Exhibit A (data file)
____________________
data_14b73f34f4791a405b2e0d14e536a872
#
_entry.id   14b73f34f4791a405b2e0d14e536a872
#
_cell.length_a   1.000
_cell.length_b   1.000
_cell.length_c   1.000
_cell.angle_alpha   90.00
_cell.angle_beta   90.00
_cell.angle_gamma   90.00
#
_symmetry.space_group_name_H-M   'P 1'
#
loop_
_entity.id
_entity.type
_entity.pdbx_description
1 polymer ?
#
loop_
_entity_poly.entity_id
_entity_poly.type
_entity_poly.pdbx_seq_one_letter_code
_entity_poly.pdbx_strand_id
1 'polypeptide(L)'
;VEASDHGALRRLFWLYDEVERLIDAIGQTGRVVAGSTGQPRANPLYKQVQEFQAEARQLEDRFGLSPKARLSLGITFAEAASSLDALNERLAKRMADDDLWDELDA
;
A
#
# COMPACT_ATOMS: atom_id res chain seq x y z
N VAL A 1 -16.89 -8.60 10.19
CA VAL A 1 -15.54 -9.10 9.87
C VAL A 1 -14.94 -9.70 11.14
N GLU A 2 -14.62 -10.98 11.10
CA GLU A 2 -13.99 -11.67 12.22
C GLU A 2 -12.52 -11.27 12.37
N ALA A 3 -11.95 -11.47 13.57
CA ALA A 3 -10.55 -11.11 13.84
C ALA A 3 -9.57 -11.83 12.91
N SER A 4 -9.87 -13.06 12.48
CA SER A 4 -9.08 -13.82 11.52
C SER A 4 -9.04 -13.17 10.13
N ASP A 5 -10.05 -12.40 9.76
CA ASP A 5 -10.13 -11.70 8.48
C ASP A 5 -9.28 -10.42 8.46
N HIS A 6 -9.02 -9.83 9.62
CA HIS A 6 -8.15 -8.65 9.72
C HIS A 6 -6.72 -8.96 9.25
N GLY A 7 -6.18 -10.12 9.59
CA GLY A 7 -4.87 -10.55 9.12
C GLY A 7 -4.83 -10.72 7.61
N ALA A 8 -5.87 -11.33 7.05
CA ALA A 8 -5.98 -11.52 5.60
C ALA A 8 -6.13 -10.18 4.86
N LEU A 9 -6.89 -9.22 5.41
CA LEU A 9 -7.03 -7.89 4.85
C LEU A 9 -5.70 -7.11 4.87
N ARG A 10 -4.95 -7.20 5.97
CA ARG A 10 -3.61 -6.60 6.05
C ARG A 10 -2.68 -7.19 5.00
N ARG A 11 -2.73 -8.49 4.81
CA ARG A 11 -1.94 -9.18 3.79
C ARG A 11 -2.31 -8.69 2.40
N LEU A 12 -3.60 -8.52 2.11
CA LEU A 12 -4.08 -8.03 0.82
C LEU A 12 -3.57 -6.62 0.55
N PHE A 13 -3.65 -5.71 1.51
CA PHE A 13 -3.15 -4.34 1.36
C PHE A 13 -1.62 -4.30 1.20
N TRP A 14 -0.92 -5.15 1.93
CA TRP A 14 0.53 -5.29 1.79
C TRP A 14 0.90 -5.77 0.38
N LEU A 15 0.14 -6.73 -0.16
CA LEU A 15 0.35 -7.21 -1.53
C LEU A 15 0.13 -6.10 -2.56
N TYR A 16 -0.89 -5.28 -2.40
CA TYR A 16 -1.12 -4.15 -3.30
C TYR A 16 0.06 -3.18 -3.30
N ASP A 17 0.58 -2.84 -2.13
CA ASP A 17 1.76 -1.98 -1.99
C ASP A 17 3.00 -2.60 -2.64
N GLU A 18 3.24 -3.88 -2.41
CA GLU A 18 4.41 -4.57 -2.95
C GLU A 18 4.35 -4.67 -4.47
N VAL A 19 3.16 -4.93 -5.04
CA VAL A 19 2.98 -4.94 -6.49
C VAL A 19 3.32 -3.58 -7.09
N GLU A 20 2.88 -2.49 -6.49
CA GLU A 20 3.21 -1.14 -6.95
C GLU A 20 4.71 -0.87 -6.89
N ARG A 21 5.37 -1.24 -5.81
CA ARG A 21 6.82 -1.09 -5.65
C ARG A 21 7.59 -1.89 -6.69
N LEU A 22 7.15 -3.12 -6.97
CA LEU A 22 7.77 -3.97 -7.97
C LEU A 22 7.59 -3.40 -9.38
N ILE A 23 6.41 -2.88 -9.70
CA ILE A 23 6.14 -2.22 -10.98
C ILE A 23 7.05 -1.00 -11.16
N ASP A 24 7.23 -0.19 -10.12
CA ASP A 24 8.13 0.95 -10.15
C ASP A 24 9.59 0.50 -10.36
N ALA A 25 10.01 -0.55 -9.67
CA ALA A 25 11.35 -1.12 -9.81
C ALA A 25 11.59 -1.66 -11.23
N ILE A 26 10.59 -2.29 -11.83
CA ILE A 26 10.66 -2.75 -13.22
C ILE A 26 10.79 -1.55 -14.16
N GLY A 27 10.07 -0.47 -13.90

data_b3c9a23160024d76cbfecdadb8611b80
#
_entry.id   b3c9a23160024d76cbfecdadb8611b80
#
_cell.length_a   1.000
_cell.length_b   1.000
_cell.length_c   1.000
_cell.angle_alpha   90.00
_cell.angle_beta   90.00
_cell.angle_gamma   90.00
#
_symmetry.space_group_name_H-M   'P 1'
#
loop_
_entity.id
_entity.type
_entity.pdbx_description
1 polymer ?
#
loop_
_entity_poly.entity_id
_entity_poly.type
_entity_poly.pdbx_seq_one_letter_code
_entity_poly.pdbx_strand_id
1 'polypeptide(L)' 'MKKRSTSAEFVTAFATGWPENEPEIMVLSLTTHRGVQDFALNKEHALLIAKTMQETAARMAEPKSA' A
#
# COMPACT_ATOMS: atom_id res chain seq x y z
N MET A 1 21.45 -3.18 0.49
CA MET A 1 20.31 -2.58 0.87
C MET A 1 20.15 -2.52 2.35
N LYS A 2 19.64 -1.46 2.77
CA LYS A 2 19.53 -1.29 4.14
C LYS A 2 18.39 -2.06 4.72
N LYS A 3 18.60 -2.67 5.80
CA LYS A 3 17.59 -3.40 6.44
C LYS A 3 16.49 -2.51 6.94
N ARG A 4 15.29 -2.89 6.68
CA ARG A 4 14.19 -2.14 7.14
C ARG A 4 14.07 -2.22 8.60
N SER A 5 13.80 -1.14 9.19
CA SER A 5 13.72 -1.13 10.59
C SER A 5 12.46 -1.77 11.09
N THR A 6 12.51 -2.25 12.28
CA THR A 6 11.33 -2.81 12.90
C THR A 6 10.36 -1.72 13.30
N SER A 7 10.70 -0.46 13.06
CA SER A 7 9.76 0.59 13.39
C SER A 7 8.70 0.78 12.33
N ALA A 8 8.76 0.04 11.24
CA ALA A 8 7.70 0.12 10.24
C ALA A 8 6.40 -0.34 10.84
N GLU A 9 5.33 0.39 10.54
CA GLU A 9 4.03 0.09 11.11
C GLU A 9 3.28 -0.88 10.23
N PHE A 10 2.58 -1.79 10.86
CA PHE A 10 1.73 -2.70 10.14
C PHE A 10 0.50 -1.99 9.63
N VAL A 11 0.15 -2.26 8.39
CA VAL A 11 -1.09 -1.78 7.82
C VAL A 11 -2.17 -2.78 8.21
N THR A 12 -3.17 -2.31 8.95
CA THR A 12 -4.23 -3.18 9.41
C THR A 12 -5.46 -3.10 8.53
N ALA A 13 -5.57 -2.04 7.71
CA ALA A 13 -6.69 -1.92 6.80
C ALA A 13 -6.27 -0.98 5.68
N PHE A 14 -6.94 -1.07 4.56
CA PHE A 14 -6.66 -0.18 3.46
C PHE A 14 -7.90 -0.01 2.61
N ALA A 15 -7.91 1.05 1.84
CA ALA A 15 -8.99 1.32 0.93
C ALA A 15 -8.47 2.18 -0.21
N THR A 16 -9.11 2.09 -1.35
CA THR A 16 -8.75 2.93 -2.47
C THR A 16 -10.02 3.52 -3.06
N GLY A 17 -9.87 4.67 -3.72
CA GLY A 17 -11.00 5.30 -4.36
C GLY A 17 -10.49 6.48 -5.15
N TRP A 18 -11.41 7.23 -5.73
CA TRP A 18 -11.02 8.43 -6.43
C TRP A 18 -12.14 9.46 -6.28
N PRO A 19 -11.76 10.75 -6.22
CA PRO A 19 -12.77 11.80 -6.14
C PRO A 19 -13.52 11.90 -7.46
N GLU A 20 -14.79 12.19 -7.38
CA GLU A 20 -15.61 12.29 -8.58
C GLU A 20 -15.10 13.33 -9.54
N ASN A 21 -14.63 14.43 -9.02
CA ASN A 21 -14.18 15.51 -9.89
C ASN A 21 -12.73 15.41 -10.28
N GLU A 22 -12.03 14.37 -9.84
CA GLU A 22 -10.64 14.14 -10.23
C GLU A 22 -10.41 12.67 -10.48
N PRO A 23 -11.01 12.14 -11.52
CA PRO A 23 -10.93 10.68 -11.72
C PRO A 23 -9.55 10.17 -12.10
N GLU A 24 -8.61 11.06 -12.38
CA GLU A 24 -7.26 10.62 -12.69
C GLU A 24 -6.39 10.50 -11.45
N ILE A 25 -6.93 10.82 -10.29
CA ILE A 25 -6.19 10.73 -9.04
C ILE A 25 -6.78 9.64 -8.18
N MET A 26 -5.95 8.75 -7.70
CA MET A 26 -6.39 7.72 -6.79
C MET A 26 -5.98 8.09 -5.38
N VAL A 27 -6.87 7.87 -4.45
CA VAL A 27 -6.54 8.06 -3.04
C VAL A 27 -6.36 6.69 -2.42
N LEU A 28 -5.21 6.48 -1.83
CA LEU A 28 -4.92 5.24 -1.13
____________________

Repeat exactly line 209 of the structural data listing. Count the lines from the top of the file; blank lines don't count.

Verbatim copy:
N ILE A 25 -6.93 10.82 -10.29